Author: Daniel Schermele

Daniel Schermele is a Maker Teaching Artist at DreamYard Project, a non-profit serving the Bronx community. He piloted and now teaches maker classes at DreamYard Prep High School and at the DreamYard Art Center. His classes integrate a combination of constructivist learning, social emotional and social justice pedagogy focusing on projects that foster students’ maker identities, build empathy and encourage collaboration. Daniel’s curriculum integrates art and music while also drawing connections to scientific, historical and political concepts. He enjoys collaboration with other teachers and customizing his curriculum to meet individual learning needs. Daniel holds a master’s in social work from Columbia University with a focus on social entrepreneurship and program design. He is currently building a business offering maker classes and “Art-Tronic Kits” to typically developing students as well as those with unique learning needs.

The Drama of Making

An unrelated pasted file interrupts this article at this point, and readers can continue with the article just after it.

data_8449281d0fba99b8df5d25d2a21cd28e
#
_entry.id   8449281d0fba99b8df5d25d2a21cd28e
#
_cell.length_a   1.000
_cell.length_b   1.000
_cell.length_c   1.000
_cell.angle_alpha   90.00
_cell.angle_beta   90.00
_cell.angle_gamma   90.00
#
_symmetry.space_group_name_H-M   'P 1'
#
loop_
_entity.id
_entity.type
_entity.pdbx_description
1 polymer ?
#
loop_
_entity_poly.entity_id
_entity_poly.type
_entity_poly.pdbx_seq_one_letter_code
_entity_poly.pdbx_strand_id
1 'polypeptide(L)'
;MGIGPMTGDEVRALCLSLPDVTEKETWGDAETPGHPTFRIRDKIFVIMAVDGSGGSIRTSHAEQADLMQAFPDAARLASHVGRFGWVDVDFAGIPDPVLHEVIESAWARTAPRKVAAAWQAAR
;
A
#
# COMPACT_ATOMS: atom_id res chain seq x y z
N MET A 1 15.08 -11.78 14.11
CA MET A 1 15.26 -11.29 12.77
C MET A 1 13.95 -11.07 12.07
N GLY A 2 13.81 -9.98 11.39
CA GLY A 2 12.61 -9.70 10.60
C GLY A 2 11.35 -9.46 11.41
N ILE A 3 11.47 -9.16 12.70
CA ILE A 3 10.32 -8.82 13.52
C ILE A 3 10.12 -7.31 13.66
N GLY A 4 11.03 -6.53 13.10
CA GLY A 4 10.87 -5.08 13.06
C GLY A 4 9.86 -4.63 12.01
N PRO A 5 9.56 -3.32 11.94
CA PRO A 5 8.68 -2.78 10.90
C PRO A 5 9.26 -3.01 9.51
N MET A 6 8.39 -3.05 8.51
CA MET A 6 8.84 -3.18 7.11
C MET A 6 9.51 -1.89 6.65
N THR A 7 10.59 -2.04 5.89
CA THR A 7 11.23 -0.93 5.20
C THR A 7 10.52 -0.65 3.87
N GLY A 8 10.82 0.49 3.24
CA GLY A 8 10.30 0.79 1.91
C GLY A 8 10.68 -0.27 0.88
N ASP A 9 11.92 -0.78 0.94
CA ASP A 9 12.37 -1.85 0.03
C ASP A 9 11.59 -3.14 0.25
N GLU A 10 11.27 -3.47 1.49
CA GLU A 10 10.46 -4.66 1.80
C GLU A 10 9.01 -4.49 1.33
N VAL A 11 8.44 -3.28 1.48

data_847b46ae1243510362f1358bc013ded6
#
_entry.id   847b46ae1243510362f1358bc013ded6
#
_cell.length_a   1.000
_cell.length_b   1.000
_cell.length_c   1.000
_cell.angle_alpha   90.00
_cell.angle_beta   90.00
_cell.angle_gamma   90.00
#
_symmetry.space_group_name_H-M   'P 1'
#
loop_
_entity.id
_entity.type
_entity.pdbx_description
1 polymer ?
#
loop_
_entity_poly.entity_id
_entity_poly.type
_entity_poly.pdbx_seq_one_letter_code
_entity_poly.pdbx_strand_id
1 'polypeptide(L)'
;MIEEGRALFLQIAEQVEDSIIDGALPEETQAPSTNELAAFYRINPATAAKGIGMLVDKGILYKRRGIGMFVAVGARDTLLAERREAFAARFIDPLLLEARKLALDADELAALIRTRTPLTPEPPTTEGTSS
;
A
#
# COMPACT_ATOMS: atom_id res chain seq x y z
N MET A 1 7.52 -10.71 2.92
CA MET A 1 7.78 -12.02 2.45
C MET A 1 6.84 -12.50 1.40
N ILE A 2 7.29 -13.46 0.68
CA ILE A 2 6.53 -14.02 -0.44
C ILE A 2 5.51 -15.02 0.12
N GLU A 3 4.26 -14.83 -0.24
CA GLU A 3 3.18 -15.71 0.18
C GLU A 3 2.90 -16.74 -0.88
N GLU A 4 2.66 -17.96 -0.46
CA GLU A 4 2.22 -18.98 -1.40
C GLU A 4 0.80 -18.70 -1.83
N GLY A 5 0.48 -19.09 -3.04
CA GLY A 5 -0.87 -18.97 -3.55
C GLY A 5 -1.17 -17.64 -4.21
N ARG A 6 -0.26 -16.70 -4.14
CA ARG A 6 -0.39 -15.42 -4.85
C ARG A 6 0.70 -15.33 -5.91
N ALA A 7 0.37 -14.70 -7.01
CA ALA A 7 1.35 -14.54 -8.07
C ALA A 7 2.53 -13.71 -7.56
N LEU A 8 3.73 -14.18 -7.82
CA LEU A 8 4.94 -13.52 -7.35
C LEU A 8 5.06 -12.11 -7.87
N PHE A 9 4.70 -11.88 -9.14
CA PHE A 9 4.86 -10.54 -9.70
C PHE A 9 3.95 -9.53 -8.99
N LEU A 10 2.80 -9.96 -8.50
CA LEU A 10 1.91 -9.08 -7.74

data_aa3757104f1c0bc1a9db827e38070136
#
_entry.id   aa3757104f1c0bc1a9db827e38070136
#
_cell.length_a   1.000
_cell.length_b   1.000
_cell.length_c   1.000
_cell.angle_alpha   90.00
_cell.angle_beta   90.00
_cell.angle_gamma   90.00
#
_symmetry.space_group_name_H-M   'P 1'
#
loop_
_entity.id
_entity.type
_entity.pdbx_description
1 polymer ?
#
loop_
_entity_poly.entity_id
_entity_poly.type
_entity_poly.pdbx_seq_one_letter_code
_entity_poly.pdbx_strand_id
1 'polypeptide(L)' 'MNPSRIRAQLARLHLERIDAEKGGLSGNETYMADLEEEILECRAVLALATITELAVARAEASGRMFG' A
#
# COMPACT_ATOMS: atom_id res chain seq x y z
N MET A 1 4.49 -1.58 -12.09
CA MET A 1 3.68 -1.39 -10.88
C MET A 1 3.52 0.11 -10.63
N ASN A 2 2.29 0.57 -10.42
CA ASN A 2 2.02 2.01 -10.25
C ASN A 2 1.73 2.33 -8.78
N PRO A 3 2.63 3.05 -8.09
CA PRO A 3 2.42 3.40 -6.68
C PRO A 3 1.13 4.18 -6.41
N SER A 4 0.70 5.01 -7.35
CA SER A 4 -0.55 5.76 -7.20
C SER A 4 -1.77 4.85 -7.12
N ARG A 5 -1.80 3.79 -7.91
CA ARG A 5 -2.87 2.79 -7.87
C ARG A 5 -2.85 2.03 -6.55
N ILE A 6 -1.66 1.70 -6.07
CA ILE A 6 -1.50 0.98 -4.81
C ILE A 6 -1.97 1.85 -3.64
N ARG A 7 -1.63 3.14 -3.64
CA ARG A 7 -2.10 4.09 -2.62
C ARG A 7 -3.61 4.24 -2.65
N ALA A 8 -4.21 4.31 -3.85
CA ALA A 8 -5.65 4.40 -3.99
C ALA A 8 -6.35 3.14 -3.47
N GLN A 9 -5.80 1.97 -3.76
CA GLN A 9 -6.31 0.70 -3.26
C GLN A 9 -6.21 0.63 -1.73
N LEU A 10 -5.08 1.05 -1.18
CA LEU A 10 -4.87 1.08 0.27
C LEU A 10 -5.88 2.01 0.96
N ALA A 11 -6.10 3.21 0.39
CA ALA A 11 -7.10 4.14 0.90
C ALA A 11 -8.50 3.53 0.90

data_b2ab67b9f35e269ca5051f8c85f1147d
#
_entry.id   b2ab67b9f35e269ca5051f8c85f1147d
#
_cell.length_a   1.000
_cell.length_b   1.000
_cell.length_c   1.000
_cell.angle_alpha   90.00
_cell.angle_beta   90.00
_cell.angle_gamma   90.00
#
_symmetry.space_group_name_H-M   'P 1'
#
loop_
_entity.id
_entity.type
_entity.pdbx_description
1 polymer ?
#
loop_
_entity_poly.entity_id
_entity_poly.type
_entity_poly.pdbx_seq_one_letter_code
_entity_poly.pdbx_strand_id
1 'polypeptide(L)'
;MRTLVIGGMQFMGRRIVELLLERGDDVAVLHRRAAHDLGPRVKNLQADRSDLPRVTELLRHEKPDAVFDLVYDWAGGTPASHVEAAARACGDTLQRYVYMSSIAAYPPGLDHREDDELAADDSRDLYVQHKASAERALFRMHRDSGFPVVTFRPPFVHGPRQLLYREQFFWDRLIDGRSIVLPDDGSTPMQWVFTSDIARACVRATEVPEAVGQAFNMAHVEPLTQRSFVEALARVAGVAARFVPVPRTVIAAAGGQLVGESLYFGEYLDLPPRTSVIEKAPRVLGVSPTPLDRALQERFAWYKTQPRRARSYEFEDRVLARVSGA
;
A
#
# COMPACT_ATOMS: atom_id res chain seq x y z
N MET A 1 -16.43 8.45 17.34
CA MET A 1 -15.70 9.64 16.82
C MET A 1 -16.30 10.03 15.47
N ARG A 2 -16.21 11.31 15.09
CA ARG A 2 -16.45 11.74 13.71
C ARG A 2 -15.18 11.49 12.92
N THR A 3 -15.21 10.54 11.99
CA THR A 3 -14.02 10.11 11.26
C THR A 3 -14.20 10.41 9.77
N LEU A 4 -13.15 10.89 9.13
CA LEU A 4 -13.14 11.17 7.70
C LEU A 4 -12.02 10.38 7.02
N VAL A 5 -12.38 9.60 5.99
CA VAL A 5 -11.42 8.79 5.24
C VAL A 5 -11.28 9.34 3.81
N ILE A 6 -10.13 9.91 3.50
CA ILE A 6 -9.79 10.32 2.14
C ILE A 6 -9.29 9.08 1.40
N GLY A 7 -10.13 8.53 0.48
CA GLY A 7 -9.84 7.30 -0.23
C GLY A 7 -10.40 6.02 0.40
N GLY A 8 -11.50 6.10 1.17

At the beginning of this year, I was presented with an unexpected challenge.  I would be co-teaching and developing the curriculum for a maker class for students with Individualized Education Plans (IEP).  This class includes many students diagnosed with learning disabilities who struggle in public school.  Speaking generally, many of these students are frustrated and… Read more »

IEP+P: How Makers Could Change Special Education

  One of the best makers I teach hardly ever shows up for class.  Of course I can’t use his real name, so let’s call him Andres.  When Andres does come to class, he finishes the project we’re doing in a single class.  For context, it often takes many of the other students weeks to… Read more »

This Is (More Than) a Keychain

With Edith Ackermann centerstage, what can start out as a question about keychains can quickly turn into a “masterclass in education theory”.  To get the full context, check out Dr. Ackermann’s brilliant lecture at the 2016 FabLearn Conference here (the part about keychains and designing with purpose starts around minute 54).  So how do we go… Read more »